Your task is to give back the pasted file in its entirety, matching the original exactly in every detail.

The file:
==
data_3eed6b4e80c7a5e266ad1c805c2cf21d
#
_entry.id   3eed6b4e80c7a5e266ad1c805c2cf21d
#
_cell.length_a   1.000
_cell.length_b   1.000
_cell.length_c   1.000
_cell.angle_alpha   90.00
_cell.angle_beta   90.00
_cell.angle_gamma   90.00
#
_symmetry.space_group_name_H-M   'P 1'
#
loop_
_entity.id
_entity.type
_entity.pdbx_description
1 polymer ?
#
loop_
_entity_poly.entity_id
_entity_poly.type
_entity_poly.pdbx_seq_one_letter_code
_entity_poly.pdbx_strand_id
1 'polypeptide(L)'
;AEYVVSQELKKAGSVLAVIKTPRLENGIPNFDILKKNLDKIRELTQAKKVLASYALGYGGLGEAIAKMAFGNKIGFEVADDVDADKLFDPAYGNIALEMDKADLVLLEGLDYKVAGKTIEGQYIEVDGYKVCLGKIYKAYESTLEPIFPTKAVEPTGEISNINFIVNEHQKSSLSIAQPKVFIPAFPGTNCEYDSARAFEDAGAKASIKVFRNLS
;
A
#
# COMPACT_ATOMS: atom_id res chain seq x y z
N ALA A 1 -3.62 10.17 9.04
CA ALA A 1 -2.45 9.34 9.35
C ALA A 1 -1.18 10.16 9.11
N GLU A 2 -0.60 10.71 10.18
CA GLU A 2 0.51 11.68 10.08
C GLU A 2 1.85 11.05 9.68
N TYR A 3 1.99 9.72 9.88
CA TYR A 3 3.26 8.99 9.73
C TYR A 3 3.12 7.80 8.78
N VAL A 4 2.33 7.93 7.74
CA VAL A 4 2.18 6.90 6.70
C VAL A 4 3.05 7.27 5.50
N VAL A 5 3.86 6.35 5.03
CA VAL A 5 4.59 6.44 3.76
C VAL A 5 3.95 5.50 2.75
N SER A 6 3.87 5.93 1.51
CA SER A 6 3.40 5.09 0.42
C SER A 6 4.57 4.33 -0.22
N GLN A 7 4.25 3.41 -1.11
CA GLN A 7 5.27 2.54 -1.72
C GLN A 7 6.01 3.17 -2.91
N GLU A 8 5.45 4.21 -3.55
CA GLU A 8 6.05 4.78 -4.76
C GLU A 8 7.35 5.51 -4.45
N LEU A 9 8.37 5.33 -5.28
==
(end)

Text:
data_3eed6b4e80c7a5e266ad1c805c2cf21d
#
_entry.id   3eed6b4e80c7a5e266ad1c805c2cf21d
#
_cell.length_a   1.000
_cell.length_b   1.000
_cell.length_c   1.000
_cell.angle_alpha   90.00
_cell.angle_beta   90.00
_cell.angle_gamma   90.00
#
_symmetry.space_group_name_H-M   'P 1'
#
loop_
_entity.id
_entity.type
_entity.pdbx_description
1 polymer ?
#
loop_
_entity_poly.entity_id
_entity_poly.type
_entity_poly.pdbx_seq_one_letter_code
_entity_poly.pdbx_strand_id
1 'polypeptide(L)'
;AEYVVSQELKKAGSVLAVIKTPRLENGIPNFDILKKNLDKIRELTQAKKVLASYALGYGGLGEAIAKMAFGNKIGFEVADDVDADKLFDPAYGNIALEMDKADLVLLEGLDYKVAGKTIEGQYIEVDGYKVCLGKIYKAYESTLEPIFPTKAVEPTGEISNINFIVNEHQKSSLSIAQPKVFIPAFPGTNCEYDSARAFEDAGAKASIKVFRNLS
;
A
#
# COMPACT_ATOMS: atom_id res chain seq x y z
N ALA A 1 -3.62 10.17 9.04
CA ALA A 1 -2.45 9.34 9.35
C ALA A 1 -1.18 10.16 9.11
N GLU A 2 -0.60 10.71 10.18
CA GLU A 2 0.51 11.68 10.08
C GLU A 2 1.85 11.05 9.68
N TYR A 3 1.99 9.72 9.88
CA TYR A 3 3.26 8.99 9.73
C TYR A 3 3.12 7.80 8.78
N VAL A 4 2.33 7.93 7.74
CA VAL A 4 2.18 6.90 6.70
C VAL A 4 3.05 7.27 5.50
N VAL A 5 3.86 6.35 5.03
CA VAL A 5 4.59 6.44 3.76
C VAL A 5 3.95 5.50 2.75
N SER A 6 3.87 5.93 1.51
CA SER A 6 3.40 5.09 0.42
C SER A 6 4.57 4.33 -0.22
N GLN A 7 4.25 3.41 -1.11
CA GLN A 7 5.27 2.54 -1.72
C GLN A 7 6.01 3.17 -2.91
N GLU A 8 5.45 4.21 -3.55
CA GLU A 8 6.05 4.78 -4.76
C GLU A 8 7.35 5.51 -4.45
N LEU A 9 8.37 5.33 -5.28